Grown-up Travel Guide News Update – 08.08.2012

by in News.

In which we present a regular round-up of news from the world of Grown-up Travel

Are these the unluckiest travellers ever?

News.com.au

Think you’re an unlucky person? Well, have you ever been robbed at gunpoint by a man dressed as “Mickey Mouse” during a train ride overseas?

We thought not.

And no we’re not taking the Mickey, this unfortunate incident was unearthed during a study by Compare Travel Insurance of the most unusual travel insurance claims received by Allianz Global Assistance in the last year.

The traveller’s story was confirmed by police and his insurance claim was paid.

But he’s not the only one unable to stay away from trouble overseas. One poor traveller slammed face-first into a tree-trunk when her brakes failed while zip-lining through dense canopy in Costa Rica.

Another holidaymaker found himself in a spot of bother in Canada after deciding to get a tattoo, but unfortunately he suffered an allergic reaction to the ointment prescribed and ended up with an invasive rash.

He’s not alone in his allergic reaction misery – a newlywed couple learned this the hard way when the bride reacted adversely to a liposuction procedure, proving that plastic surgery abroad may not always be the best idea.

Another traveller found herself in a spot of bother after her engagement ring came off and fell deep into the water while shark diving in the Whitsundays.

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Pack a positive attitude for a great trip

Toronto Sun

My work is all about Europe. But more fundamentally, it’s about living with abandon through travel. I love to take life by the horns and make it an adventure. By being open to differences and staying flexible, I have a better time in Europe — and so can you. It’s not what you spend or pack that makes your trip memorable; it’s the state of mind you bring.

When I’m in Europe, I’m immersed in a place where people do and see things differently. That’s what distinguishes cultures, and it’s what makes travel exhilarating. Europeans drink mud for coffee, slurp mussels in Brussels and snails in Paris, and sit down to dinner at 10 p.m. in Spain. Germans wait patiently for the traffic light before they cross an empty street, while Roman cars stay in their lanes like rocks in an avalanche. Savour the differences.

Accept that today’s Europe is changing. Be mentally braced for some surprises, good and bad. Among the imposing palaces, soaring cathedrals, and dusty museums, you’ll find a living civilization grasping for its future while we romantic tourists grope for its past. Contemporary Europe is alive and in motion. Keep up!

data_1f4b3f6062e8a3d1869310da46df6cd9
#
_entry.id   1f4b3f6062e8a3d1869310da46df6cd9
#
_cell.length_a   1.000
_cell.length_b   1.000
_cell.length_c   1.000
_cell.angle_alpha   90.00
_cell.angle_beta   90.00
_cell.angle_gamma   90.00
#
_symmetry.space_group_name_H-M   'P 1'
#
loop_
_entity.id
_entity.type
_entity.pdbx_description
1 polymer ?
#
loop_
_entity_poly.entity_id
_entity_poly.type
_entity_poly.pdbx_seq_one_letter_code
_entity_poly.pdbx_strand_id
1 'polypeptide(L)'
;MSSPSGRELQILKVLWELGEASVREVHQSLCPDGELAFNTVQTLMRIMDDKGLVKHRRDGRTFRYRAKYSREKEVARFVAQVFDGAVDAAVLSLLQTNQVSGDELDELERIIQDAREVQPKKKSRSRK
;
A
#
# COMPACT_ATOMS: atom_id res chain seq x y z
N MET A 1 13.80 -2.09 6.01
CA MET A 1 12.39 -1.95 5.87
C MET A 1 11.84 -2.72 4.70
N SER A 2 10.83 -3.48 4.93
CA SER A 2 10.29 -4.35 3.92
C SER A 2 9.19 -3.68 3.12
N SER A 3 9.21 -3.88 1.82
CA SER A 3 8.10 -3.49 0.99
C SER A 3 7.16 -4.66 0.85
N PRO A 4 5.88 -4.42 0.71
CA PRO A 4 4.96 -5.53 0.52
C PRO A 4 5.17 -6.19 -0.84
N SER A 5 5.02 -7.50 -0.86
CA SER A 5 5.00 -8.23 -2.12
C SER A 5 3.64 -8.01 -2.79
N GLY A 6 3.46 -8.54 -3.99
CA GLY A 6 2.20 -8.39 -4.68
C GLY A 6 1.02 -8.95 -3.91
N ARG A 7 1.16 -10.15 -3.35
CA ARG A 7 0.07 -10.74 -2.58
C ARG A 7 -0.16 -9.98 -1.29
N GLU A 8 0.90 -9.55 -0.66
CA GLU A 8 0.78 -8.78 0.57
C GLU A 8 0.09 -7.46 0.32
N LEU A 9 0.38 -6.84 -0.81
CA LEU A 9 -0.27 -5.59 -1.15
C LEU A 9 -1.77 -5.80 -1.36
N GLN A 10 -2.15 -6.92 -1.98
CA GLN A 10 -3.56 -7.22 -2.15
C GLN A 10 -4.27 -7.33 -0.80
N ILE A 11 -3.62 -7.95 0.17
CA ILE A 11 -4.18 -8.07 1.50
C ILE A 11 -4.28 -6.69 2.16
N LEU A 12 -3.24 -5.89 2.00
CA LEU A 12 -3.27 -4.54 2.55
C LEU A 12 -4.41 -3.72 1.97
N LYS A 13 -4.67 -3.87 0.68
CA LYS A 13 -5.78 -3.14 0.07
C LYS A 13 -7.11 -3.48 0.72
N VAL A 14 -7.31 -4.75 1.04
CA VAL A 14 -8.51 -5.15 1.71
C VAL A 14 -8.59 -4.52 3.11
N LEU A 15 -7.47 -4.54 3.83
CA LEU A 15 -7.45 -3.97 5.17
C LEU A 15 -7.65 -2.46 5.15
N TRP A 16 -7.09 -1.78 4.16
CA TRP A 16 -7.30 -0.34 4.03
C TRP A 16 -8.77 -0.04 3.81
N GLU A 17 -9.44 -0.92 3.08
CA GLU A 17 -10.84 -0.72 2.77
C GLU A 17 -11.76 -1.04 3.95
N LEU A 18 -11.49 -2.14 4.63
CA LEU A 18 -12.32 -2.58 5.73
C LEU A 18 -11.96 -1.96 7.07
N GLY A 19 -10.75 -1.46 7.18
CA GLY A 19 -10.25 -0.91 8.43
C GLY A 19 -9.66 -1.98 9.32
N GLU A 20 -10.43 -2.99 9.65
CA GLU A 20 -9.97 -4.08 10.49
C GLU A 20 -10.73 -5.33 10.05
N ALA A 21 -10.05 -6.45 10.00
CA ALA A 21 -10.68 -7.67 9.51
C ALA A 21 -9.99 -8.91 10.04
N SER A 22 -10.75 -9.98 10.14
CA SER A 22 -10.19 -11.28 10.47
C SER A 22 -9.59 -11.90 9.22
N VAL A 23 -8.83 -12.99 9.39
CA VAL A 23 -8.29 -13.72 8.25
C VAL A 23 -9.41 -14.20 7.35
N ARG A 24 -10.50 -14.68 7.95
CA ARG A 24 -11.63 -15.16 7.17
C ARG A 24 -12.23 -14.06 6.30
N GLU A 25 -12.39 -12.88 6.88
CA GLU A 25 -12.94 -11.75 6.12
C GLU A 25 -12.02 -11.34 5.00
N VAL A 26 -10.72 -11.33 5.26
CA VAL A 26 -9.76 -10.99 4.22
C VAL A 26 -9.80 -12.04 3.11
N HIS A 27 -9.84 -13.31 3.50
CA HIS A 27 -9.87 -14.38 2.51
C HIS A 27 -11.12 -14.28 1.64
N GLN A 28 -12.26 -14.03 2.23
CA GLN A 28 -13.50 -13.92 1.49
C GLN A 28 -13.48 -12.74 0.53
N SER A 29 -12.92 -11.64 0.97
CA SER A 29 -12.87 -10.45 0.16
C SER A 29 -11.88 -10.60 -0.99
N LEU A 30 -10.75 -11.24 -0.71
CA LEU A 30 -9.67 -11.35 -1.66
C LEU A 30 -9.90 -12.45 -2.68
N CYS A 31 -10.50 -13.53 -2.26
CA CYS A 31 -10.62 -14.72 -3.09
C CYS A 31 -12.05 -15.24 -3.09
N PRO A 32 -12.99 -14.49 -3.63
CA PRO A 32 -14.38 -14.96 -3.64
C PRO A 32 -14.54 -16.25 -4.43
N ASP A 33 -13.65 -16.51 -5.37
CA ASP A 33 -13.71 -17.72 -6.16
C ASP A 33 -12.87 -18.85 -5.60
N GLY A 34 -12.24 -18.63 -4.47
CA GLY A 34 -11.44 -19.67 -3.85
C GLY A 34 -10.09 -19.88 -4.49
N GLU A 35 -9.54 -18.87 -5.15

Be ready to ad-lib, to be imaginative while conquering surprise challenges. Make an art out of taking the unexpected in stride. If your must-see cathedral is covered with scaffolding, look the other way: Climb its bell tower for an unforgettable view over the town. If your favourite artist’s masterpiece is out on loan, take a tour of his runner-up works. Good travellers — like skiers bending their knees to make moguls more fun — enjoy the bumps in the road.

Some travellers actively cultivate pre-trip anxiety, coming up with all kinds of reasons to be stressed. Don’t be a creative worrier. Many of my richest travel experiences have been the result of seemingly terrible mishaps: A lost passport in Slovenia, having to find a doctor in Ireland, a blowout in Portugal, a moped accident on Corfu. In each instance, not only did things turn out all right, but I made new friends and added to my stack of fond memories. For me, this is the essence of travel.

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Great Olympic escapes

The Independent

Feeling inspired by the Games? Then plan some athletic endeavours of your own.

What’s the attraction?

You may have noticed: there’s a bit of sport going on at the moment. It’s fun to watch, but if London 2012 is to succeed in its legacy promise, the Olympics is also meant to inspire: to get us off our sofas and out running, riding, rowing or archery-ing.